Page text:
We have done some thinking about how to change course, in particular about what Inclusive Growth needs to encompass in order to cover new ground. I would like to share with you some of our ideas, which build on recent OECD work on inequalities, well-being, social cohesion, growth and development.
First, Inclusive Growth is a multidimensional concept, meaning that it encompasses different aspects of life. For instance, today, employment in non-standard work arrangements, such as part-time or temporary work represents 40% of total employment in OECD countries! Informal jobs are widespread in emerging and developing countries, which puts workers, especially those holding 3D jobs – dirty, dangerous and demeaning – at a serious disadvantage. Skills and education, health status and social connections are also important dimensions to be considered. And so is one’s capacity to influence politics and institutions – people want to be part of the political process – and to live in a healthy environment.
Second, Inclusive Growth is also about distribution. It is about looking at how the benefits and opportunities of growth are shared among social groups. And it is about making growth sustainable for future generations: How can we assure that our children and our youth who now face dire conditions will enjoy a better future?
Third, Inclusive Growth is about putting in place better policies for better lives:this is our primary objective! What we need is a manageable, measurable, comparable concept that can lead to smart policies that are pro-growth and pro-inclusiveness at the same time. This is about understanding the trade-offs among policies, and how they can be reconciled. It is also about taking into account countries’ specific levels of development.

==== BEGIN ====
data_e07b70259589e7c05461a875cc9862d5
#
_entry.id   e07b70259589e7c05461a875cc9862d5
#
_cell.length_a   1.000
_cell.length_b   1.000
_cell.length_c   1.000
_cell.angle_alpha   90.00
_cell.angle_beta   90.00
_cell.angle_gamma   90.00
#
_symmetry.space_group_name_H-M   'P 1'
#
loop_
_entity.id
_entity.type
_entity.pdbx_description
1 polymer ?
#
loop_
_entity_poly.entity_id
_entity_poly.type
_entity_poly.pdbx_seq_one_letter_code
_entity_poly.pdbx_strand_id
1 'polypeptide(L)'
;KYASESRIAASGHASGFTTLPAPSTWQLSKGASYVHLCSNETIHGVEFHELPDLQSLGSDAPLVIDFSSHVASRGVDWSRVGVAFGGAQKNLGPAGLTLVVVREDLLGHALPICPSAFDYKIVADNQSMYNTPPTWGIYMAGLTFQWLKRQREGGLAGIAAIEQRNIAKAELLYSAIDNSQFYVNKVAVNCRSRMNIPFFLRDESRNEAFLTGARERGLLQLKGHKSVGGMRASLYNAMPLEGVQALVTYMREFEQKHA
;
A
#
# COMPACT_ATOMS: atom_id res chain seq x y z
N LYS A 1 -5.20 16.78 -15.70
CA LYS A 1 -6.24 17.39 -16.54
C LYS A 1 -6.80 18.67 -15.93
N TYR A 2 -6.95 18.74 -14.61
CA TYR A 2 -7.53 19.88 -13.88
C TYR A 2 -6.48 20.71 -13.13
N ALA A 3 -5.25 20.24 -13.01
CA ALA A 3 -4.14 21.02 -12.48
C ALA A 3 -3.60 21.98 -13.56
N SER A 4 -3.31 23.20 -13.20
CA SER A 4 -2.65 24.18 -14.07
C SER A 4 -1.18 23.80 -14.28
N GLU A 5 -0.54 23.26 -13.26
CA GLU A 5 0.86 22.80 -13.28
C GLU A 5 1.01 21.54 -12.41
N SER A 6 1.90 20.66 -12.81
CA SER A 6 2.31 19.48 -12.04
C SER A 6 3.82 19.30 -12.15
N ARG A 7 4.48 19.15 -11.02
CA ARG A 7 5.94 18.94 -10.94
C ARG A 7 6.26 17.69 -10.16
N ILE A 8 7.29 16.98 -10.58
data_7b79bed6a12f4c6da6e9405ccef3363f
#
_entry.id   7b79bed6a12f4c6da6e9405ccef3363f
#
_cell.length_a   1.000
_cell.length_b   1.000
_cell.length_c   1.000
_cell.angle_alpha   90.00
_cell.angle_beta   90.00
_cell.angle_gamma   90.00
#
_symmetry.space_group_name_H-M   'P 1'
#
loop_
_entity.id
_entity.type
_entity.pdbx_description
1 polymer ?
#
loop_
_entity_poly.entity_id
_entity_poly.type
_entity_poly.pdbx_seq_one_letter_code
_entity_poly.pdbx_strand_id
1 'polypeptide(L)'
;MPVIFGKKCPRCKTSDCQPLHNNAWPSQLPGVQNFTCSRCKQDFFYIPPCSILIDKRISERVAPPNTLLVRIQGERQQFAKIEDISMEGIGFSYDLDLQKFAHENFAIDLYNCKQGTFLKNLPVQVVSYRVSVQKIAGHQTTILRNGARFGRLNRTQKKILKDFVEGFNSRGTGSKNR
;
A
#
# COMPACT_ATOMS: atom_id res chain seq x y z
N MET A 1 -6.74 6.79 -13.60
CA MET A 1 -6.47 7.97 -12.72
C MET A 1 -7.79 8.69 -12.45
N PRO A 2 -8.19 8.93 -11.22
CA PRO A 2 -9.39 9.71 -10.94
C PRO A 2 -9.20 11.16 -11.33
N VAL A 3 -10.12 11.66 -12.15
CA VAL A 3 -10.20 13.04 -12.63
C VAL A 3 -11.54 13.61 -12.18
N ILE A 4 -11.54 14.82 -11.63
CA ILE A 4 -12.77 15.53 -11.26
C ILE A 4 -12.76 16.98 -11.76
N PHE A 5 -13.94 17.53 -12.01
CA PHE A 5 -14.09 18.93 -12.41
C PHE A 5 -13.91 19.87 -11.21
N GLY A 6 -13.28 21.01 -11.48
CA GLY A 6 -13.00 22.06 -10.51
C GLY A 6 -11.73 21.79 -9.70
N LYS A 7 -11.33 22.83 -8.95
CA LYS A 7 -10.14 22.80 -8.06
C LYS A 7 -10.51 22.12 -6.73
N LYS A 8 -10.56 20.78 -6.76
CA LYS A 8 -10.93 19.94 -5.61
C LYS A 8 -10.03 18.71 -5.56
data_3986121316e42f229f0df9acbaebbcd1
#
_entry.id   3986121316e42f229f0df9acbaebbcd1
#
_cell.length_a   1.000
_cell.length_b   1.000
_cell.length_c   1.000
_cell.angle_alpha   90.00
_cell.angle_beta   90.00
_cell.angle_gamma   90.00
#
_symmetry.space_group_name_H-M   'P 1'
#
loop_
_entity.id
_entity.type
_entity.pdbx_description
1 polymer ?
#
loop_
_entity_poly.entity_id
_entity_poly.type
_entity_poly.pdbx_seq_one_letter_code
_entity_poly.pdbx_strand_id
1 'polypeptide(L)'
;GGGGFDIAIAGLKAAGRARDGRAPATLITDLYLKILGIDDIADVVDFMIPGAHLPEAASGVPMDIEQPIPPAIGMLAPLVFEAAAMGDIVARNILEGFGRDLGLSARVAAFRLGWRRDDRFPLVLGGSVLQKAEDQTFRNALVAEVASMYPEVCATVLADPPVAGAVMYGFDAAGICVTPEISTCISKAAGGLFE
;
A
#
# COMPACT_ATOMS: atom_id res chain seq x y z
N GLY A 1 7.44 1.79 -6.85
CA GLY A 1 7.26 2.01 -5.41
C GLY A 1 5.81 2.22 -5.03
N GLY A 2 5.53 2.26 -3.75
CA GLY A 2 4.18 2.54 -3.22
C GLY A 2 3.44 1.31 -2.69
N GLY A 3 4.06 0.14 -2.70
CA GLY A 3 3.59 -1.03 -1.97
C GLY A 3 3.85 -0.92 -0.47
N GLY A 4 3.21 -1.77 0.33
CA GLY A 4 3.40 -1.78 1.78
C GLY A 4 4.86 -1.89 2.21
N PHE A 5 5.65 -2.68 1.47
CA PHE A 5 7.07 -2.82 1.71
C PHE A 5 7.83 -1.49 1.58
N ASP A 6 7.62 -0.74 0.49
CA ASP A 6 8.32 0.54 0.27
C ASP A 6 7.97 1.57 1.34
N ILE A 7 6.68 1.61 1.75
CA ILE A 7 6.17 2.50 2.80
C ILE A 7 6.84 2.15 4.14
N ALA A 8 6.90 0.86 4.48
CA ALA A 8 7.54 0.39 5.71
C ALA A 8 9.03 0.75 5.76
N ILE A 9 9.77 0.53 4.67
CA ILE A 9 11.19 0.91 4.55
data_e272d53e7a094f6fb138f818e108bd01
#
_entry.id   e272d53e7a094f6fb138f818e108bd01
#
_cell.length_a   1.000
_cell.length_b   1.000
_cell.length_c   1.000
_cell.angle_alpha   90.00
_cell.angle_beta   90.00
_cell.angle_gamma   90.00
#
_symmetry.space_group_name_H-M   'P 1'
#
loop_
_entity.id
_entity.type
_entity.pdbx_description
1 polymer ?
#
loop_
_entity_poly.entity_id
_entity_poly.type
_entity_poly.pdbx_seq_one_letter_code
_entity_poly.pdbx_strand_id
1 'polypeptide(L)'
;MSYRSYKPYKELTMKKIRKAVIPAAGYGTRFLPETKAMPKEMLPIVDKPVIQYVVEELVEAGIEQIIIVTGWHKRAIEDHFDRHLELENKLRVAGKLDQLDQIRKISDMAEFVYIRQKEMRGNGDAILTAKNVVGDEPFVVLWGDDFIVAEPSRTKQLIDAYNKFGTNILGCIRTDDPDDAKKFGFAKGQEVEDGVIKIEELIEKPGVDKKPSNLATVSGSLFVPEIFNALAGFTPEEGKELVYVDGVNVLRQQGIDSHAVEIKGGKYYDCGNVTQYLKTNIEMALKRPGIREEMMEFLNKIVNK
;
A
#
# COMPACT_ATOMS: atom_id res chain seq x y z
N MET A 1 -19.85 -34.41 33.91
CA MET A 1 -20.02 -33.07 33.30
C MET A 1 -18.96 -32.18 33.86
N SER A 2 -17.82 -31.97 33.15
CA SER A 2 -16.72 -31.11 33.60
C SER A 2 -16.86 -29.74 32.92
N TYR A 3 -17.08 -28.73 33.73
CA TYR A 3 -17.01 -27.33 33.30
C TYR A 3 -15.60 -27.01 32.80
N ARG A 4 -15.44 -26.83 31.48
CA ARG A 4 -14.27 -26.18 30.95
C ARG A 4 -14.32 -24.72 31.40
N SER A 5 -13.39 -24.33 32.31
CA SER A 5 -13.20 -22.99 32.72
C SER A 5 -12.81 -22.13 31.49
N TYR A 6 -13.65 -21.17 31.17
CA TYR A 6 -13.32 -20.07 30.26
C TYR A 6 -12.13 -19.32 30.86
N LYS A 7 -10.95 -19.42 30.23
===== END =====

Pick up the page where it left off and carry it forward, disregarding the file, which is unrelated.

Finally, we need to ensure that this is about making Inclusive Growth reform happen!We cannot design, promote and even less put in place a plan, without consulting all the stakeholders. That’s why we are here today.
Ladies and Gentlemen,
We are now in a period of reflection – and hopefully enlightenment – where we can draw lessons from the crisis and propose solutions for the future and where we can also look at the unintended consequences of our policy choices. New Approaches to Economic Challenges, what we refer to as NAEC here at the OECD, are in demand. And Inclusive Growth is central to NAEC: it is about looking for new approaches, and it is about addressing economic and social challenges. Actually, in our NAEC exercise, we are mandated to develop a comprehensive agenda for sustainable inclusive growth.
To make the Inclusive Growth reform agenda happen, we must continue to refine a policy-oriented conceptual framework and act on it!
Building on our work of today and on subsequent consultations with all stakeholders, we will host a second workshop at the end of the year. I count on your participation and contributions again.
President Ubiñas, let me say again that is a pleasure to collaborate with the Ford Foundation on this important project.
I would like to commend the Ford Foundation for its commitment over the last 70+ years to combatting poverty and improving the lives and well-being of people all over the world. We are very proud to join forces with the Foundation in this and in many other partnerships.